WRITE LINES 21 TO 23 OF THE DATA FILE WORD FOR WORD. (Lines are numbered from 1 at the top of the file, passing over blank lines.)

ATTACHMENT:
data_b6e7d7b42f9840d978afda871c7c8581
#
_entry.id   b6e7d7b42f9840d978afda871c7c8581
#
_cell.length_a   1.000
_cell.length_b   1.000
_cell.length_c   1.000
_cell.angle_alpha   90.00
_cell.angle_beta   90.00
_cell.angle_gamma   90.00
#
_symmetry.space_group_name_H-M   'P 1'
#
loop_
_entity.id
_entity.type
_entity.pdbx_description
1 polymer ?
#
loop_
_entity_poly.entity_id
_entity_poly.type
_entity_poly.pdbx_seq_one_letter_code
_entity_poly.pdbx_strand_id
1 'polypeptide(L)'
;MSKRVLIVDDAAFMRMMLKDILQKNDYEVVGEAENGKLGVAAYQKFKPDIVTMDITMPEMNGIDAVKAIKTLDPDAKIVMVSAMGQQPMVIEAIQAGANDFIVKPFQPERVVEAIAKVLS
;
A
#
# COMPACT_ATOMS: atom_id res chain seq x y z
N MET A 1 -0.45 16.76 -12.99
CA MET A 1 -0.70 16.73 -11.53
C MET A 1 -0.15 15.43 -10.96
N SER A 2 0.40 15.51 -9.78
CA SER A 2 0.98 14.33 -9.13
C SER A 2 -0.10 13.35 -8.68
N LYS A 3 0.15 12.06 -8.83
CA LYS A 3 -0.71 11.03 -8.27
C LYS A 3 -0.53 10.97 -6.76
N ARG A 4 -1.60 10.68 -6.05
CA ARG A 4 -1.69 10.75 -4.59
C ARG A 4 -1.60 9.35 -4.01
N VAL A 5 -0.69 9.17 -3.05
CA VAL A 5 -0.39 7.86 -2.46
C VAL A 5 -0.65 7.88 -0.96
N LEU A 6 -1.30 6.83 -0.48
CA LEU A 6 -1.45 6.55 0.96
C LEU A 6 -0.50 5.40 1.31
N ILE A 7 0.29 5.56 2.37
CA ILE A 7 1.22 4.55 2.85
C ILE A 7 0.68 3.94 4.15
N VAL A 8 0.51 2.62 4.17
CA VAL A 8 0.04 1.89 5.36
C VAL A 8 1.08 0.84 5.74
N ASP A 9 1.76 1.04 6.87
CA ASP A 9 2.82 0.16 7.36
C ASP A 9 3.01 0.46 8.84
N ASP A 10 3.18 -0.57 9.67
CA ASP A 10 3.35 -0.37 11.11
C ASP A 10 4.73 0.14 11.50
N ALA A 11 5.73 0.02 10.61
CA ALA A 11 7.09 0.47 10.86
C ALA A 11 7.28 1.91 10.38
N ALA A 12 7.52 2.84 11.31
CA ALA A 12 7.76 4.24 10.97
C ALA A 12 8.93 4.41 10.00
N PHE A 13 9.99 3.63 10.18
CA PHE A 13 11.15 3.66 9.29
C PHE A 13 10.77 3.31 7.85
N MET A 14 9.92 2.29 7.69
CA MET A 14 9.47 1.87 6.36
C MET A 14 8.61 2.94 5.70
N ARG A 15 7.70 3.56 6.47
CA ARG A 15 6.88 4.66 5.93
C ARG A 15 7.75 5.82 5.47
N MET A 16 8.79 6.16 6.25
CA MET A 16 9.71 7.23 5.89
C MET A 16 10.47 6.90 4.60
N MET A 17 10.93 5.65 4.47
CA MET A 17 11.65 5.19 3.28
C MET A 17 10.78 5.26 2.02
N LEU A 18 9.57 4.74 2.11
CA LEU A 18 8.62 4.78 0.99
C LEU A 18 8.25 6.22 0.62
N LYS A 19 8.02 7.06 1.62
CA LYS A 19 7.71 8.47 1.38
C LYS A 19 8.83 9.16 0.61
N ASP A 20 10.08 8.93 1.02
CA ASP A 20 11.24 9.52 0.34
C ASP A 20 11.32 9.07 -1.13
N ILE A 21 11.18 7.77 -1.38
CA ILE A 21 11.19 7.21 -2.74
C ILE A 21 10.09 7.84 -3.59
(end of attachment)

_entity_poly.entity_id
_entity_poly.type
_entity_poly.pdbx_seq_one_letter_code